War of the Rebellion: Serial 002 Page 0821 Chapter IX. CORRESPONDENCE, ETC.-CONFEDERATE.

Search Civil War Official Records


Major General R. E. LEE, Commander-in-Chief:

SIR: I have the honor to report that I assumed command at this post at 7 o'clock yesterday evening. I hastened to assume the command from the fact that I learned, on my way from Richmond, that the howitzer battery under Lieutenant Brown, acting under the orders of Captain Whittle, of the Virginia Navy, had resisted the approach of the steamer Yankee and driven her back, after the firing on some ten or twelve rounds on either side. I mediately ordered out the volunteer forces of the country, amounting to some two hundred and fifty men, to re-enforce the battery and prevent a landing of the enemy in boats. These troops had not been mustered into the service of the State, and no force beyond a small guard had been stationed at this place. Major Page, mustering officer, will muster in three companies to-day. I have now subsistence for four hundred men for thirty days, and will erect huts for the troops this evening. I have to urge that you will order to this point some effective sea-coast guns, for the small battery of 6-pounder guns now here will prove of small consequence in resisting an attack upon this place by a naval force of much importance.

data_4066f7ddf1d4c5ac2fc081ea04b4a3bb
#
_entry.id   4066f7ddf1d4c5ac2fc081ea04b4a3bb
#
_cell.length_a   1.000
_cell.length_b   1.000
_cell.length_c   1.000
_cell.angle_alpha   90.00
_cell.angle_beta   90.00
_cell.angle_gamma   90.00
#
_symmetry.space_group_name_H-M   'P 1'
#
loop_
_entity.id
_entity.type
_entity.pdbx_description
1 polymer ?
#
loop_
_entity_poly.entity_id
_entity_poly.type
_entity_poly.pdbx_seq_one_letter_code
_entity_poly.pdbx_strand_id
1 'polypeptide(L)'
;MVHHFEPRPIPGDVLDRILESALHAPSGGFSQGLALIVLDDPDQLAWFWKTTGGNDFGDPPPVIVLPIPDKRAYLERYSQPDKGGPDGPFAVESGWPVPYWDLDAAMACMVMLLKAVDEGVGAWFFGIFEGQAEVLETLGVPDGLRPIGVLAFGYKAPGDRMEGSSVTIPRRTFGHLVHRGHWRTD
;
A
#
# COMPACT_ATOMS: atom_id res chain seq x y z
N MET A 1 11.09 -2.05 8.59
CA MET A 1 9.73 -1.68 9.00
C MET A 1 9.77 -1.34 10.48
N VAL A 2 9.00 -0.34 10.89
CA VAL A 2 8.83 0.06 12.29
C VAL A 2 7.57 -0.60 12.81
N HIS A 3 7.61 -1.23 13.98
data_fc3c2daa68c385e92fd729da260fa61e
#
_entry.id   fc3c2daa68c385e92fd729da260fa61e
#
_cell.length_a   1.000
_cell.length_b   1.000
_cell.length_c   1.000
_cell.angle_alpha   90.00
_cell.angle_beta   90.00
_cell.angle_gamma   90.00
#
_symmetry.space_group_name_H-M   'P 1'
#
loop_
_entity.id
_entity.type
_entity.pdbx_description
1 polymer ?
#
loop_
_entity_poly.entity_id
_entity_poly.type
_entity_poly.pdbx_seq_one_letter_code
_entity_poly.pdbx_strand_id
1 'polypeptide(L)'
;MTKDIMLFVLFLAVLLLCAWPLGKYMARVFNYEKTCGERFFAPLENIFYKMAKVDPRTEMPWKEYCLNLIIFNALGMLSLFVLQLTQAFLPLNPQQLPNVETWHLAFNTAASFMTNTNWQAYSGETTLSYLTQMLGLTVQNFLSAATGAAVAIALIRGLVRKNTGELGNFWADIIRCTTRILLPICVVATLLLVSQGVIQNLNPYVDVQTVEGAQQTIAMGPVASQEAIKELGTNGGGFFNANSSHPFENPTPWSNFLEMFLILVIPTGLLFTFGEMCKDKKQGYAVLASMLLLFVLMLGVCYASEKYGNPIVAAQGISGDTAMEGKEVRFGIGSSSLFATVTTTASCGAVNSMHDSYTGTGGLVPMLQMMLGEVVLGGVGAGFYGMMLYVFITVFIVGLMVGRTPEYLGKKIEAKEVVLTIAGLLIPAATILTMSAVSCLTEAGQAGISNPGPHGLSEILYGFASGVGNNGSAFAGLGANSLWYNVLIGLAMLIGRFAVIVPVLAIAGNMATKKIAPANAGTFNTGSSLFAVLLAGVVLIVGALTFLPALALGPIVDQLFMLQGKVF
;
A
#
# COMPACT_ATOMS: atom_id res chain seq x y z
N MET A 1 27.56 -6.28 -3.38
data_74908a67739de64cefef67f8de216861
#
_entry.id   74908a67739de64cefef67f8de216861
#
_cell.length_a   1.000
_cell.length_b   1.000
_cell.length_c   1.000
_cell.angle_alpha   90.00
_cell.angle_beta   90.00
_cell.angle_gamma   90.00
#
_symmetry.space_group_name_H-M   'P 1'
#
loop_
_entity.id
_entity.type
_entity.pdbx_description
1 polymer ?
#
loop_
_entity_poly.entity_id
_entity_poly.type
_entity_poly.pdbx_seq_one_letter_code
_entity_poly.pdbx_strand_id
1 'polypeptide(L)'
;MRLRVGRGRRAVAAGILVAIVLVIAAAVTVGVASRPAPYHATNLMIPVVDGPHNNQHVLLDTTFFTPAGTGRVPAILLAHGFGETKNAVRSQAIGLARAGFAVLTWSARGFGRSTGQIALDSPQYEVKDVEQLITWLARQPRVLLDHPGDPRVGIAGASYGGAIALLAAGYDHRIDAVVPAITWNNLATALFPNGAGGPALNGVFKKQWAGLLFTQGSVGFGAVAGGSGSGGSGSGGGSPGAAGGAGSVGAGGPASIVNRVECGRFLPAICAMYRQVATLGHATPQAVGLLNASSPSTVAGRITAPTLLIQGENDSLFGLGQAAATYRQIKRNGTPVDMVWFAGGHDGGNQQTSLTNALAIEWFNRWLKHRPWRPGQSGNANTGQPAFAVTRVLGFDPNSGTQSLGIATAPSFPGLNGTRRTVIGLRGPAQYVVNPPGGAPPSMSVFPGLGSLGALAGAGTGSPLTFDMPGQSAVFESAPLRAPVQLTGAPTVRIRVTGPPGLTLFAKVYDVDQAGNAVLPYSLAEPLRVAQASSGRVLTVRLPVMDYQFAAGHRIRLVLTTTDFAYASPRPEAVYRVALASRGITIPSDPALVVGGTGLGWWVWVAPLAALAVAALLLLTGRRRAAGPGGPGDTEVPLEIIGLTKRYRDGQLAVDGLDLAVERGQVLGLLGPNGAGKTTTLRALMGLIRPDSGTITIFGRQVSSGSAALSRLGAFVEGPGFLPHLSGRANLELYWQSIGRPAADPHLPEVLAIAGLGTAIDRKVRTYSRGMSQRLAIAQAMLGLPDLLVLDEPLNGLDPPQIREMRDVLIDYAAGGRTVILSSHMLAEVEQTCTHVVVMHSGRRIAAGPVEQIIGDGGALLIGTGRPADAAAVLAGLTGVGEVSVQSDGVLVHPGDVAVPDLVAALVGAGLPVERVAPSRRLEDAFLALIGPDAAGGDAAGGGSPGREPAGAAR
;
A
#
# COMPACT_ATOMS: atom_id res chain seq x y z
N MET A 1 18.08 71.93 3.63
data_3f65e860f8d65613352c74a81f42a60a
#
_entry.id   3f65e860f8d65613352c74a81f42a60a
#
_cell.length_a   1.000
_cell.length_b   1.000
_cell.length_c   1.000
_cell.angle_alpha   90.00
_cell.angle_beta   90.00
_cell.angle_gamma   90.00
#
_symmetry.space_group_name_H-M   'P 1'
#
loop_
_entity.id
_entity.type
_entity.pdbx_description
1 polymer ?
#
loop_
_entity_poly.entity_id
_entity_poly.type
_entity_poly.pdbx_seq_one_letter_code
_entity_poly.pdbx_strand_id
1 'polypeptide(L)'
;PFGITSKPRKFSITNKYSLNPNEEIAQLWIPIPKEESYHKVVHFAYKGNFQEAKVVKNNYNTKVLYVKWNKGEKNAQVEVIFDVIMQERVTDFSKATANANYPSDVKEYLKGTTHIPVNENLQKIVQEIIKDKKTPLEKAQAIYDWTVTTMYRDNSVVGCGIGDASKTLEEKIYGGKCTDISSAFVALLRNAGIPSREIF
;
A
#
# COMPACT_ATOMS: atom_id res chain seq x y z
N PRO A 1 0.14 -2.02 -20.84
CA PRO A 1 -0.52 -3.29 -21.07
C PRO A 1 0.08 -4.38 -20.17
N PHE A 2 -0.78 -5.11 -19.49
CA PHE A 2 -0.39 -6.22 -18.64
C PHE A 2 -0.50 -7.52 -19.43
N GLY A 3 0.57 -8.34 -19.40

Very respectfully, your obedient servant,


Colonel, Commanding.


This letter came to me unsealed. I presume that I might read it. I know not on what authority Colonel Taliaferro says that the firing at Gloucenster Point was authorized by men. This is an entire mistake.

Your obedient servant,


Captain, Virginia Navy.

Major General LEE, Commander-in-Chief, &c., Richmond, Va.

Six 9-inch guns are now on York River, and three 32-pounders will be sent in a day or two. the firing by the howitzer battery was not directed by Captain Whittle.


Captain, Virginia Navy.

The firing was not directed by Captain Whittle. The major-general has expressed, through me, his disapproval of the firing at such a distance.


Six 9-inch guns now at the river. There will be three 32-pounders for West Point to-day or to-morrow.


Richmond, Va., May 9, 1861.

Colonel P. ST. GEORGE COCKE, Commanding Potomac Division:

COLONEL: I am instructed by Major-General Lee to inform you that Colonel Preston and Colonel Garland, with eleven companies under their command, have been ordered to report to you at Culpeper. Three